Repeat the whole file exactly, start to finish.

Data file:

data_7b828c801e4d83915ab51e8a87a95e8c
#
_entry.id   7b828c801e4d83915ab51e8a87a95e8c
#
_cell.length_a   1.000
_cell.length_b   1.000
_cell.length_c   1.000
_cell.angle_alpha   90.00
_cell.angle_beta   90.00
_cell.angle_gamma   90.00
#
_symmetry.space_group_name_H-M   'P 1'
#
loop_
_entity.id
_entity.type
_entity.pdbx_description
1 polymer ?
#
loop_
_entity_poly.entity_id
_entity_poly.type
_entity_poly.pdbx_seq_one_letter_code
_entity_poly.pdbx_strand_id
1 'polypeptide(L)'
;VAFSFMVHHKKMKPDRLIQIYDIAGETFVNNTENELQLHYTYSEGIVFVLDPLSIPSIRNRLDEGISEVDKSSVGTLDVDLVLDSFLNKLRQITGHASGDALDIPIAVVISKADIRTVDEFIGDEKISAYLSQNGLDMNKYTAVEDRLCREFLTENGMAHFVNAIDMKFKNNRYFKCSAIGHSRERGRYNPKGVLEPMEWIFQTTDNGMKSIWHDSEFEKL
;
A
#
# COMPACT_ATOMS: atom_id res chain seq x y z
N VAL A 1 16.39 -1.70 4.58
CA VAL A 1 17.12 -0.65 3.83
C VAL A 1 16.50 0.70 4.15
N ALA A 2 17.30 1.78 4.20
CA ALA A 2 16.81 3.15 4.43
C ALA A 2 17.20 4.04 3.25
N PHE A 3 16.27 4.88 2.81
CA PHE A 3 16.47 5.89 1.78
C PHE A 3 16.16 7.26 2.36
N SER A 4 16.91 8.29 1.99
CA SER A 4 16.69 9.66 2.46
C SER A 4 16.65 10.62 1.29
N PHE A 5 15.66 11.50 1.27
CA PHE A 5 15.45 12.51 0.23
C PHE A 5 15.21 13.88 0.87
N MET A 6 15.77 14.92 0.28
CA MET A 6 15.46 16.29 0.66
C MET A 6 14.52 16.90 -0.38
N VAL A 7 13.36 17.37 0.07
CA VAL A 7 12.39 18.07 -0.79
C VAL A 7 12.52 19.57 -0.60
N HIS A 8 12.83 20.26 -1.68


data_7b828c801e4d83915ab51e8a87a95e8c
#
_entry.id   7b828c801e4d83915ab51e8a87a95e8c
#
_cell.length_a   1.000
_cell.length_b   1.000
_cell.length_c   1.000
_cell.angle_alpha   90.00
_cell.angle_beta   90.00
_cell.angle_gamma   90.00
#
_symmetry.space_group_name_H-M   'P 1'
#
loop_
_entity.id
_entity.type
_entity.pdbx_description
1 polymer ?
#
loop_
_entity_poly.entity_id
_entity_poly.type
_entity_poly.pdbx_seq_one_letter_code
_entity_poly.pdbx_strand_id
1 'polypeptide(L)'
;VAFSFMVHHKKMKPDRLIQIYDIAGETFVNNTENELQLHYTYSEGIVFVLDPLSIPSIRNRLDEGISEVDKSSVGTLDVDLVLDSFLNKLRQITGHASGDALDIPIAVVISKADIRTVDEFIGDEKISAYLSQNGLDMNKYTAVEDRLCREFLTENGMAHFVNAIDMKFKNNRYFKCSAIGHSRERGRYNPKGVLEPMEWIFQTTDNGMKSIWHDSEFEKL
;
A
#
# COMPACT_ATOMS: atom_id res chain seq x y z
N VAL A 1 16.39 -1.70 4.58
CA VAL A 1 17.12 -0.65 3.83
C VAL A 1 16.50 0.70 4.15
N ALA A 2 17.30 1.78 4.20
CA ALA A 2 16.81 3.15 4.43
C ALA A 2 17.20 4.04 3.25
N PHE A 3 16.27 4.88 2.81
CA PHE A 3 16.47 5.89 1.78
C PHE A 3 16.16 7.26 2.36
N SER A 4 16.91 8.29 1.99
CA SER A 4 16.69 9.66 2.46
C SER A 4 16.65 10.62 1.29
N PHE A 5 15.66 11.50 1.27
CA PHE A 5 15.45 12.51 0.23
C PHE A 5 15.21 13.88 0.87
N MET A 6 15.77 14.92 0.28
CA MET A 6 15.46 16.29 0.66
C MET A 6 14.52 16.90 -0.38
N VAL A 7 13.36 17.37 0.07
CA VAL A 7 12.39 18.07 -0.79
C VAL A 7 12.52 19.57 -0.60
N HIS A 8 12.83 20.26 -1.68